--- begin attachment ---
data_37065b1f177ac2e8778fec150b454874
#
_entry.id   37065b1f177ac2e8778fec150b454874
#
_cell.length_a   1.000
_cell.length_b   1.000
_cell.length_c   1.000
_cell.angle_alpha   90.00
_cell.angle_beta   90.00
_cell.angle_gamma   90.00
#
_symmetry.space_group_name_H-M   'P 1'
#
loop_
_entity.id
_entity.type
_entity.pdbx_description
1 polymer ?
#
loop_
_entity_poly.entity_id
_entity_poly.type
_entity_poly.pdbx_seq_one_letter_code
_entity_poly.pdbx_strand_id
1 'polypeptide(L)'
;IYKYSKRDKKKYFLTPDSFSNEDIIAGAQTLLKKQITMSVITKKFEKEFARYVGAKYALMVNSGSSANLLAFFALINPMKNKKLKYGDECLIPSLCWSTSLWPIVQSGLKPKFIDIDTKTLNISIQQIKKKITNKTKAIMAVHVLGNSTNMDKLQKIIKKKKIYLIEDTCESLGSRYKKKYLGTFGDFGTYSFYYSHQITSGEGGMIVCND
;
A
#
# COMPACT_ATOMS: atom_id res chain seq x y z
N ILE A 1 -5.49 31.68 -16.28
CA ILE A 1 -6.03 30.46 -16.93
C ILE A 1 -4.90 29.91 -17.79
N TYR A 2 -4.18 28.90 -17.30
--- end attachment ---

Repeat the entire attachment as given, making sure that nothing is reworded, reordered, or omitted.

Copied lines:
data_37065b1f177ac2e8778fec150b454874
#
_entry.id   37065b1f177ac2e8778fec150b454874
#
_cell.length_a   1.000
_cell.length_b   1.000
_cell.length_c   1.000
_cell.angle_alpha   90.00
_cell.angle_beta   90.00
_cell.angle_gamma   90.00
#
_symmetry.space_group_name_H-M   'P 1'
#
loop_
_entity.id
_entity.type
_entity.pdbx_description
1 polymer ?
#
loop_
_entity_poly.entity_id
_entity_poly.type
_entity_poly.pdbx_seq_one_letter_code
_entity_poly.pdbx_strand_id
1 'polypeptide(L)'
;IYKYSKRDKKKYFLTPDSFSNEDIIAGAQTLLKKQITMSVITKKFEKEFARYVGAKYALMVNSGSSANLLAFFALINPMKNKKLKYGDECLIPSLCWSTSLWPIVQSGLKPKFIDIDTKTLNISIQQIKKKITNKTKAIMAVHVLGNSTNMDKLQKIIKKKKIYLIEDTCESLGSRYKKKYLGTFGDFGTYSFYYSHQITSGEGGMIVCND
;
A
#
# COMPACT_ATOMS: atom_id res chain seq x y z
N ILE A 1 -5.49 31.68 -16.28
CA ILE A 1 -6.03 30.46 -16.93
C ILE A 1 -4.90 29.91 -17.79
N TYR A 2 -4.18 28.90 -17.30